Davidson’s idea that the conclusion must be an outright verdict in favour of doing such-and-such seems to be distorting the point of saying the agent judges the desirable characteristic to be enough to act on. As I said, the point is just to register that the agent draws the conclusion. What that means is not that he moves from a prima facie reason for acting as he does to an outright judgment in favour of doing that, but just that he acts as he does for the reason constituted by the desirable characteristic. [McDowell 2010: 426]
There are two important ideas in the quotations above. The first is that the syllogism is not incomplete if as a matter of fact an agent acts for the reason set out in the premises of the syllogism. That is not to say that more information could not be added, that more reasons could be operative. But the fact that the tripes contain the vitamin could be the reason why an agent ate them. That could be the answer given to a reason-requesting ‘Why?’ question. Such an objection blocks the need for the machinery of prima facie, all things considered and all-out judgements of desirability.
The second idea is that the conclusion of a piece of practical reasoning is an action not a judgement of desirability. As I will describe, this is central to Anscombe’s view of the importance and distinctiveness of practical reason.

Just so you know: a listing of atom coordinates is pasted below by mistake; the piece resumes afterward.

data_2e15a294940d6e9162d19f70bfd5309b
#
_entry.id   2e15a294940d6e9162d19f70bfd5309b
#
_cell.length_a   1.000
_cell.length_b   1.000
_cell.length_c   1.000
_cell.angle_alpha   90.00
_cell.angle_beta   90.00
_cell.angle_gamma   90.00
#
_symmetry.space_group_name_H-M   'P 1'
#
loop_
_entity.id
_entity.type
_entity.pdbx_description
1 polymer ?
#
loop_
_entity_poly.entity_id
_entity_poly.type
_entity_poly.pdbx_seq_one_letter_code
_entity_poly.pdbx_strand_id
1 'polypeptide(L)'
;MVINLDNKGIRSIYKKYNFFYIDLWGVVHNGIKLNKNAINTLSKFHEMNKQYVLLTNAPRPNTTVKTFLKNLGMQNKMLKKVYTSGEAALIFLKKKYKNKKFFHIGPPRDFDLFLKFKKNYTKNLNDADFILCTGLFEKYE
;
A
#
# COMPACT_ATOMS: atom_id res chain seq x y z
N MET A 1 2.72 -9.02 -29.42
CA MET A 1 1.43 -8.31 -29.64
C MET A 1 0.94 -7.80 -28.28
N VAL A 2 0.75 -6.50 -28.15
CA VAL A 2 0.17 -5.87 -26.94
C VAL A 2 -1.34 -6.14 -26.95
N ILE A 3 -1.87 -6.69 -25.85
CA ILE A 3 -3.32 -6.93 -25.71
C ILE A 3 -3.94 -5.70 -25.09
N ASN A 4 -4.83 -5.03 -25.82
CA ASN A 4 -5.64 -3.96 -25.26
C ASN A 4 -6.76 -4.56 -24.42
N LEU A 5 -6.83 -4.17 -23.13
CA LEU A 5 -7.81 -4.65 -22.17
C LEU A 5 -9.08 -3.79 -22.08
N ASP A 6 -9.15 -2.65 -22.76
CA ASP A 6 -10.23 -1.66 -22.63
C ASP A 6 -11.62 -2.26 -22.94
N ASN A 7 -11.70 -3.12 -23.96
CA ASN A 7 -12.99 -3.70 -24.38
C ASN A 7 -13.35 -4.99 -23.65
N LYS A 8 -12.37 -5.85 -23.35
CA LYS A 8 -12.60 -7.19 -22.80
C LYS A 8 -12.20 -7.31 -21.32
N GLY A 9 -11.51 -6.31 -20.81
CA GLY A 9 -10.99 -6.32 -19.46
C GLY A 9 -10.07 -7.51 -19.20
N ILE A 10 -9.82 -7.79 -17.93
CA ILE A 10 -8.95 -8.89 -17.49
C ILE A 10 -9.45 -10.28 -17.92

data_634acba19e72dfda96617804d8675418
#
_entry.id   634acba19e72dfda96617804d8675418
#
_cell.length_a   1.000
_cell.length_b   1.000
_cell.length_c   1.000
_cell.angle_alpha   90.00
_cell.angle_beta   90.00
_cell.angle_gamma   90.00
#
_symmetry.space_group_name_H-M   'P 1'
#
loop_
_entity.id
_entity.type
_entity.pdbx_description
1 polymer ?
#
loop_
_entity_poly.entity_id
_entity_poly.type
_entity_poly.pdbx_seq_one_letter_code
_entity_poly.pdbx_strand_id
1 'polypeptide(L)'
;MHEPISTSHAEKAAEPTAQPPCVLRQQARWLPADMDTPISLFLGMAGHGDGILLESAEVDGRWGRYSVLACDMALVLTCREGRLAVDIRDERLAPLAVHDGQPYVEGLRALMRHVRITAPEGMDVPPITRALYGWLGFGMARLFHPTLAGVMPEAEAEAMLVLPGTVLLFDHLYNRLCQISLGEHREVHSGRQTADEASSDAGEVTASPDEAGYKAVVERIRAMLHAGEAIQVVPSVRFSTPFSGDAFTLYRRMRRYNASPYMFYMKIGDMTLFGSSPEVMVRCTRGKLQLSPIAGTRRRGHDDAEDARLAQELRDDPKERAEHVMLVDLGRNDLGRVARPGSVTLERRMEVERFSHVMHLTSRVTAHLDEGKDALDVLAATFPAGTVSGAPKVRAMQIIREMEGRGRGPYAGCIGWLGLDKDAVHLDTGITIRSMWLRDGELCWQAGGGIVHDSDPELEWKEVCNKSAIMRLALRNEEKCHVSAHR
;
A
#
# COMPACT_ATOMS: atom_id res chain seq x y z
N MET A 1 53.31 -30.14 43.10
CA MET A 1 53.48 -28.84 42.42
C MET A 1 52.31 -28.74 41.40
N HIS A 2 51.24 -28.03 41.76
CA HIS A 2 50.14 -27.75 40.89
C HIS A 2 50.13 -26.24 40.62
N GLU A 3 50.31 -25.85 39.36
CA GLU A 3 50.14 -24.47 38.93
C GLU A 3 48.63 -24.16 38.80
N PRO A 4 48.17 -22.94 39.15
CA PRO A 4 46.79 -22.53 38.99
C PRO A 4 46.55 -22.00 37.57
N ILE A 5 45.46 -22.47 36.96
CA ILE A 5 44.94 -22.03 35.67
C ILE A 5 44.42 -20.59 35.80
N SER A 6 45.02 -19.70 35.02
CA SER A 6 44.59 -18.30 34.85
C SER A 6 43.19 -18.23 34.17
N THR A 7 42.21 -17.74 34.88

So far, this is merely another option. McDowell has blocked Davidson’s argument from the claim that syllogisms can deal merely in prima facie reasons, thus undermining Davidson’s argument that the form of an intention is something like a judgement of desirability. But that is not to say that McDowell’s alternative is better. And at this point, the fact that Davidson’s machinery seems to offer an account of weakness of will may point in its favour. McDowell attempts to neutralise this second point by giving his own account of weakness of will. There is no need for the distinctions between all things considered and all-out judgements to make the fundamental claim that a weak-willed person judges that an action is outweighed by other considerations but he or she nevertheless still acts. Such a person takes the considerations in favour of that action as sufficient even though they are trumped by other reasons she also holds.